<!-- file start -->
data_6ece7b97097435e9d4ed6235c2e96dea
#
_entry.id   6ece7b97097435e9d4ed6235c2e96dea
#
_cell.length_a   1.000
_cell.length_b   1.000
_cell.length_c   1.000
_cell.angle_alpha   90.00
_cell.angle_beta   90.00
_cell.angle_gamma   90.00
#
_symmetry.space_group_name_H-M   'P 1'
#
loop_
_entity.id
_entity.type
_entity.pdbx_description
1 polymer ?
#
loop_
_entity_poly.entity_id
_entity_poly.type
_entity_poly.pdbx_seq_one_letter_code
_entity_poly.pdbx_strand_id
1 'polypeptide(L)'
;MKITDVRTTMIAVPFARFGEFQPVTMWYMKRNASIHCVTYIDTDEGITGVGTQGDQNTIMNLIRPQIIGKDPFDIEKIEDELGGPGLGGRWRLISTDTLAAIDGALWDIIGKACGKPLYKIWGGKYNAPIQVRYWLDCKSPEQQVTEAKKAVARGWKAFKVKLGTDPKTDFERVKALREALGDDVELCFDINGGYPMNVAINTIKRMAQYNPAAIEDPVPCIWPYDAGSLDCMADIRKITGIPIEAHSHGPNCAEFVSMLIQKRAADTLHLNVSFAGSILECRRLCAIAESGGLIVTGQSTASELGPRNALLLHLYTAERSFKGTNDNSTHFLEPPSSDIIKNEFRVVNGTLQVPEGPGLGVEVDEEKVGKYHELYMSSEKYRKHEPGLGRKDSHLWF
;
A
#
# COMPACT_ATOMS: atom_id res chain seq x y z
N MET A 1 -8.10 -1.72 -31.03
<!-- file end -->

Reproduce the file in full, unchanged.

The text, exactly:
data_6ece7b97097435e9d4ed6235c2e96dea
#
_entry.id   6ece7b97097435e9d4ed6235c2e96dea
#
_cell.length_a   1.000
_cell.length_b   1.000
_cell.length_c   1.000
_cell.angle_alpha   90.00
_cell.angle_beta   90.00
_cell.angle_gamma   90.00
#
_symmetry.space_group_name_H-M   'P 1'
#
loop_
_entity.id
_entity.type
_entity.pdbx_description
1 polymer ?
#
loop_
_entity_poly.entity_id
_entity_poly.type
_entity_poly.pdbx_seq_one_letter_code
_entity_poly.pdbx_strand_id
1 'polypeptide(L)'
;MKITDVRTTMIAVPFARFGEFQPVTMWYMKRNASIHCVTYIDTDEGITGVGTQGDQNTIMNLIRPQIIGKDPFDIEKIEDELGGPGLGGRWRLISTDTLAAIDGALWDIIGKACGKPLYKIWGGKYNAPIQVRYWLDCKSPEQQVTEAKKAVARGWKAFKVKLGTDPKTDFERVKALREALGDDVELCFDINGGYPMNVAINTIKRMAQYNPAAIEDPVPCIWPYDAGSLDCMADIRKITGIPIEAHSHGPNCAEFVSMLIQKRAADTLHLNVSFAGSILECRRLCAIAESGGLIVTGQSTASELGPRNALLLHLYTAERSFKGTNDNSTHFLEPPSSDIIKNEFRVVNGTLQVPEGPGLGVEVDEEKVGKYHELYMSSEKYRKHEPGLGRKDSHLWF
;
A
#
# COMPACT_ATOMS: atom_id res chain seq x y z
N MET A 1 -8.10 -1.72 -31.03